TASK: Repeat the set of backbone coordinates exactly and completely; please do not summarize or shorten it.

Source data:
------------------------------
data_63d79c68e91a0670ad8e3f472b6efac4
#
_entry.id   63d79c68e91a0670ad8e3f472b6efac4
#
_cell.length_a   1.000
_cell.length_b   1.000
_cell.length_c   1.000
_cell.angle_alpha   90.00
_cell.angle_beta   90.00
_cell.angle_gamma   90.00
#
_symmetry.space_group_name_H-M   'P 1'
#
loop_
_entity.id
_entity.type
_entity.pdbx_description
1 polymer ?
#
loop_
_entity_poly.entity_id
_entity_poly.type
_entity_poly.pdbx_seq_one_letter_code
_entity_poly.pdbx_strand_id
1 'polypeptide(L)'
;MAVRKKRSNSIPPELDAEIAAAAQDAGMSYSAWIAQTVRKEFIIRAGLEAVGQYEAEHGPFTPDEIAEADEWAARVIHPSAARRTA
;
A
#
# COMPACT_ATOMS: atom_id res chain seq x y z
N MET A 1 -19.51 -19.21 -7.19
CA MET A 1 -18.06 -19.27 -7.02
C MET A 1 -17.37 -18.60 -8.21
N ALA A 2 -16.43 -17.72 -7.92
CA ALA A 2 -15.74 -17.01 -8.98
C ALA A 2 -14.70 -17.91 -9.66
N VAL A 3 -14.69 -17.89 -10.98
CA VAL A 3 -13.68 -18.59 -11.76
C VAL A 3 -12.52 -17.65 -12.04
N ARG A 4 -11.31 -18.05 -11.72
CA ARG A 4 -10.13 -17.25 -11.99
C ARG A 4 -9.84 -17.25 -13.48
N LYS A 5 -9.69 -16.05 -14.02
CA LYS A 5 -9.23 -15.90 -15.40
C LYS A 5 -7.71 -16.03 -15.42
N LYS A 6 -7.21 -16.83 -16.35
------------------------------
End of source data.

data_63d79c68e91a0670ad8e3f472b6efac4
#
_entry.id   63d79c68e91a0670ad8e3f472b6efac4
#
_cell.length_a   1.000
_cell.length_b   1.000
_cell.length_c   1.000
_cell.angle_alpha   90.00
_cell.angle_beta   90.00
_cell.angle_gamma   90.00
#
_symmetry.space_group_name_H-M   'P 1'
#
loop_
_entity.id
_entity.type
_entity.pdbx_description
1 polymer ?
#
loop_
_entity_poly.entity_id
_entity_poly.type
_entity_poly.pdbx_seq_one_letter_code
_entity_poly.pdbx_strand_id
1 'polypeptide(L)'
;MAVRKKRSNSIPPELDAEIAAAAQDAGMSYSAWIAQTVRKEFIIRAGLEAVGQYEAEHGPFTPDEIAEADEWAARVIHPSAARRTA
;
A
#
# COMPACT_ATOMS: atom_id res chain seq x y z
N MET A 1 -19.51 -19.21 -7.19
CA MET A 1 -18.06 -19.27 -7.02
C MET A 1 -17.37 -18.60 -8.21
N ALA A 2 -16.43 -17.72 -7.92
CA ALA A 2 -15.74 -17.01 -8.98
C ALA A 2 -14.70 -17.91 -9.66
N VAL A 3 -14.69 -17.89 -10.98
CA VAL A 3 -13.68 -18.59 -11.76
C VAL A 3 -12.52 -17.65 -12.04
N ARG A 4 -11.31 -18.05 -11.72
CA ARG A 4 -10.13 -17.25 -11.99
C ARG A 4 -9.84 -17.25 -13.48
N LYS A 5 -9.69 -16.05 -14.02
CA LYS A 5 -9.23 -15.90 -15.40
C LYS A 5 -7.71 -16.03 -15.42
N LYS A 6 -7.21 -16.83 -16.35